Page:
I would go further too in questioning whether the 10% uplift applied by Iceni for affordable housing is justifiable and whether provision for affordable housing would be better protected by policies within the Plan itself.

Moreover, while Iceni say it is too early to make assumptions around the impact of Covid-19, it is entirely plausible to assume that the changes to work patterns, with more people working from home, may become a more permanent feature, which will free up significant amounts of land and buildings within our town centres and particularly that which has previously been used for offices. Significant regeneration and re-utilisation of town centres is therefore likely to be necessary in the coming years, which further highlights the need to protect the green belt in order that it fulfils the purpose of promoting town centre regeneration, as clearly specified within the NPPF.

And finally, in relation to MM/008 and MM/009, the more flexible approach provided by removing the 50% rule is very much welcomed, but again provides further reasoning for removing the remaining green belt sites. It is worth making very clear that those communities affected by these sites are not opposed to development taking place in their local area, but feel that there are far more appropriate alternatives that do not involve the loss of large swathes of green belt land. For example, I am aware that residents in Dronfield have submitted several alternative sites within the town which I would urge the Inspector to reconsider and explore as a means of removing the impact on the local green belt.


Failure to follow a consistent justification when dealing with the green belt allocations (MMs 026, 030, 031, 032, 033)

While the removal of sites at Eckington Road, Coal Aston (former DR2) and land south of Eckington (EC1) are strongly welcomed, it is difficult to understand why the same logic behind the decision to remove them was not applied to the remaining green belt sites. They all arguably fulfil the same green belt purposes as set out in the NPPF.

As an example, in relation to DR1, the site continues to fulfil all five of the purposes of green belt, as specified in the NPPF, and particularly in preventing the coalescence of Dronfield and Unstone. The Inspector’s previous decision to reduce the original size of the site does not in effect have any material difference on the erosion of the historic gap between the two settlements as the bulk of the development will still be extremely visible from the outskirts of Unstone. For those driving between the two communities it would be extremely difficult to identify where one community finishes and the other begins due to the urban sprawl. It is worth highlighting that the same is true to the south of Unstone where development is currently being pursued. The result is that travellers on the B6057 would be able to travel from Chesterfield, almost to the edge of Sheffield without ever leaving a “built-up” area for anything longer than a few yards.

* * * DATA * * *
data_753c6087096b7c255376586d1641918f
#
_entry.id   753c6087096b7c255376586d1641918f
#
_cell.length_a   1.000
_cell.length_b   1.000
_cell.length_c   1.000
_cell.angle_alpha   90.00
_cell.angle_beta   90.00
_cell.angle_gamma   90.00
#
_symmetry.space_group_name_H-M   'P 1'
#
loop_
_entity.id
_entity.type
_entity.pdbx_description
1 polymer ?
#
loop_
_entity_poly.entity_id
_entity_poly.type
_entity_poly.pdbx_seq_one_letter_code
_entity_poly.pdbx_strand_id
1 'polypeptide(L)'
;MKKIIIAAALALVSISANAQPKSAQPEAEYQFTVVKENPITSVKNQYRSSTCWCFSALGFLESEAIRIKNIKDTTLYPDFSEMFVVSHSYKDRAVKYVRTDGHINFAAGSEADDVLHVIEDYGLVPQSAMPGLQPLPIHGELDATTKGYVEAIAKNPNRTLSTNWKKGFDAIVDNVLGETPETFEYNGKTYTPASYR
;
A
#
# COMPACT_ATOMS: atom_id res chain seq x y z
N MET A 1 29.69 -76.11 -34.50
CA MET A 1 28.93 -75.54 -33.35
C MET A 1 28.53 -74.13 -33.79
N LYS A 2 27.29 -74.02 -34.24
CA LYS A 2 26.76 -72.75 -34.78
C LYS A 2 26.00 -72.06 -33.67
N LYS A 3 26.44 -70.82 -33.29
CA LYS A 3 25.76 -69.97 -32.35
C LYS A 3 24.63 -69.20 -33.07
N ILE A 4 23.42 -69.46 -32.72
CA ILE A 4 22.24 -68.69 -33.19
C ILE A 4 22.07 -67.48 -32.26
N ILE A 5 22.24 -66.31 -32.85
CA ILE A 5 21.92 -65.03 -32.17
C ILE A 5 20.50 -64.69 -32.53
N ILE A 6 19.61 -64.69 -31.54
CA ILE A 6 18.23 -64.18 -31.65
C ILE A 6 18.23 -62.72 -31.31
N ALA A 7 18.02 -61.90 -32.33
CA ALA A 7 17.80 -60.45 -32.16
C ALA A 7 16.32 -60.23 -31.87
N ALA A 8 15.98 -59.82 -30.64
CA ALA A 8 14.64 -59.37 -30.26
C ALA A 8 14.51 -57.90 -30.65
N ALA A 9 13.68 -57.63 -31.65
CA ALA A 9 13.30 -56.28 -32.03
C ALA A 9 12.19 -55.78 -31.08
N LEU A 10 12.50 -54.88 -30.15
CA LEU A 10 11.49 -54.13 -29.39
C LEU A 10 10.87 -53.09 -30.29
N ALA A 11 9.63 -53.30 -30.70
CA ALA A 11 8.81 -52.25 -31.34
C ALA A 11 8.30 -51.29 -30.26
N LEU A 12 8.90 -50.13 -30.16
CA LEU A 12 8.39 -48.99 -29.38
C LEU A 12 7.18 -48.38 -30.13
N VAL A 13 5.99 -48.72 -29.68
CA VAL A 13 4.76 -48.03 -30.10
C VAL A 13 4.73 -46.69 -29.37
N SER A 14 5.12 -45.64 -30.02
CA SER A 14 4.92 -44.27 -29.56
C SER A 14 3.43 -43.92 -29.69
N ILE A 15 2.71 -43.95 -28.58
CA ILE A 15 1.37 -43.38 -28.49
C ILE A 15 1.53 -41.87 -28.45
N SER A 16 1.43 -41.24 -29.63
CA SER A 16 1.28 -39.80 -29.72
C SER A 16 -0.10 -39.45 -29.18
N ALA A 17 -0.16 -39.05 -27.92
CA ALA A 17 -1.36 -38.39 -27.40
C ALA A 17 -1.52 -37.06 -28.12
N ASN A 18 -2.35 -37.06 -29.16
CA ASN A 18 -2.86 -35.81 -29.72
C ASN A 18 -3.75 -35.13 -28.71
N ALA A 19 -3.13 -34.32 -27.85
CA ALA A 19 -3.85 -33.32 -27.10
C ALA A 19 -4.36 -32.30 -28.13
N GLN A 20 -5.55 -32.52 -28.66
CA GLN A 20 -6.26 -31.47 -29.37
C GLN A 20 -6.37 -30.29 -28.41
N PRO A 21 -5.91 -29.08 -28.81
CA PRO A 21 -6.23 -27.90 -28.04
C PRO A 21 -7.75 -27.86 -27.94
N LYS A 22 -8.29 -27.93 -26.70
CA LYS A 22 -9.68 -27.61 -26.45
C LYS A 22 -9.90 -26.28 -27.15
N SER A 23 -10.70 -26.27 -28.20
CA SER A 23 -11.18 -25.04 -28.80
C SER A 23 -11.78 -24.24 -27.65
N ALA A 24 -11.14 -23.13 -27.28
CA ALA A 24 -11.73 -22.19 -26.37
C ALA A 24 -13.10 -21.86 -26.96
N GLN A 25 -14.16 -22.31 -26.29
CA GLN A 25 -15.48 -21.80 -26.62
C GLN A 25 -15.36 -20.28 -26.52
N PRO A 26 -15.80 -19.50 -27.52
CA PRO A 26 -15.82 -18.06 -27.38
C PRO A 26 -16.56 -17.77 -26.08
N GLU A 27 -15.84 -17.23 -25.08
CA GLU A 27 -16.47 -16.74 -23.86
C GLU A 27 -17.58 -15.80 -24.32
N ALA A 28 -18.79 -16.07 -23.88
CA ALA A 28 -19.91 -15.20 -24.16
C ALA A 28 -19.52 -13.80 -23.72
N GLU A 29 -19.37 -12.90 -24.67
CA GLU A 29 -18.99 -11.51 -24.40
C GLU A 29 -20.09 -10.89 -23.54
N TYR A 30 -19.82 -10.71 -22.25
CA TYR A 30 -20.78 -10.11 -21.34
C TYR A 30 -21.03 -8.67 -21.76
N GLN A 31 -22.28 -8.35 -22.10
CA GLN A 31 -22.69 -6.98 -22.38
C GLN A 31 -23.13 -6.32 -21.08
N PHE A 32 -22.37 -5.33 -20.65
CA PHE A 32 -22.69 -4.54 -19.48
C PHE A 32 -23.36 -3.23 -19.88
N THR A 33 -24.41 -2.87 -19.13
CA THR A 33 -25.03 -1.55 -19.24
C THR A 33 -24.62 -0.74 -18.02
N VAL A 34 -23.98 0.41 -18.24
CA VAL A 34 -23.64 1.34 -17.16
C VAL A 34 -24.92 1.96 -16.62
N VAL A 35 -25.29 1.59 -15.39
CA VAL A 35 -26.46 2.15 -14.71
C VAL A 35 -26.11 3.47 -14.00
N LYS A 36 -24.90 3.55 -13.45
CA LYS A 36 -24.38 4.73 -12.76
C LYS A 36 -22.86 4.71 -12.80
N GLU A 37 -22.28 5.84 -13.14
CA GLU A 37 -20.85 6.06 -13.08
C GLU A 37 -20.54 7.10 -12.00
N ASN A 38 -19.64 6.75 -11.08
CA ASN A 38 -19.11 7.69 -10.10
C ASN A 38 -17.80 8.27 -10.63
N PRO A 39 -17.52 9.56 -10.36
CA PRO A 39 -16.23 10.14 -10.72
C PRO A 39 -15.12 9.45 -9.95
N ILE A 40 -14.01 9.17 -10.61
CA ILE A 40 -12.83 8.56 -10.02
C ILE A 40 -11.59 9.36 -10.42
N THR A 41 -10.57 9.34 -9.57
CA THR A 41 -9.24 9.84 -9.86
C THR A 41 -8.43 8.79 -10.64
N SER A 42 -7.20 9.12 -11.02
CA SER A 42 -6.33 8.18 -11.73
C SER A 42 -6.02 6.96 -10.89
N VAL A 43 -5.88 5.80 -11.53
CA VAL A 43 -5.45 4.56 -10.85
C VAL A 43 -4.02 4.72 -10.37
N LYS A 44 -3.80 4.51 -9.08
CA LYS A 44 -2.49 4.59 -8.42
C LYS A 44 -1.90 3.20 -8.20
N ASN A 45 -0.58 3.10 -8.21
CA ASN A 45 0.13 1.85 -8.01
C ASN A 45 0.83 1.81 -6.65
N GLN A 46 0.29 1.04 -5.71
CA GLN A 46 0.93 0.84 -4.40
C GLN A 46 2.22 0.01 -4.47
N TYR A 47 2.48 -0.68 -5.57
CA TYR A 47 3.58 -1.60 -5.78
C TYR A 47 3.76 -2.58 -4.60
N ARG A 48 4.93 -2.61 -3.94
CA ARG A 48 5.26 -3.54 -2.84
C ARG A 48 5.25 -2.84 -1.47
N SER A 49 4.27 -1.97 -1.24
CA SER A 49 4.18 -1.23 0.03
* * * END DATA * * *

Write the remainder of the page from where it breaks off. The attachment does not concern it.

Another key concern in relation to DR1 is the impact on local flooding in Unstone – during 2019, the B6057 in Unstone (opp Fleur De Lys pub) was flooded on three separate occasions causing water ingress into some homes and road closure and disruption. The amounts of surface water from the fields in the surrounding area, including those which make up DR1, pooling in a natural low spot was one of the key causes. Development on DR1 could only further worsen the possible impacts of flooding occurring again in the future on the basis that there will be significantly less land to soak away the surface water.

I understand from residents living close to the site that it is home to a number of important species and I share their concerns about the impact on wildlife populations. Additionally I am concerned about the access arrangements and road safety, given that Chesterfield Road in particularly is busy main thoroughfare route.

The Inspector will undoubtedly have been made aware of many similar concerns around the other green belt sites at DR2, KL1 and KL2 and I strongly support the comments of residents and Dronfield Town Council in highlighting the many significant barriers to developing these sites.

I would urge the Inspector to follow a consistent logic in dealing with the green belt sites by removing all of them on the same grounds as she did with the former DR2 and EC1 sites.

It is clear to me, as it is to many residents in the communities that I represent that there is simply no need, nor justification, for removing land from the green belt and we sincerely hope that the Inspector will come to the same conclusion as a result of this consultation.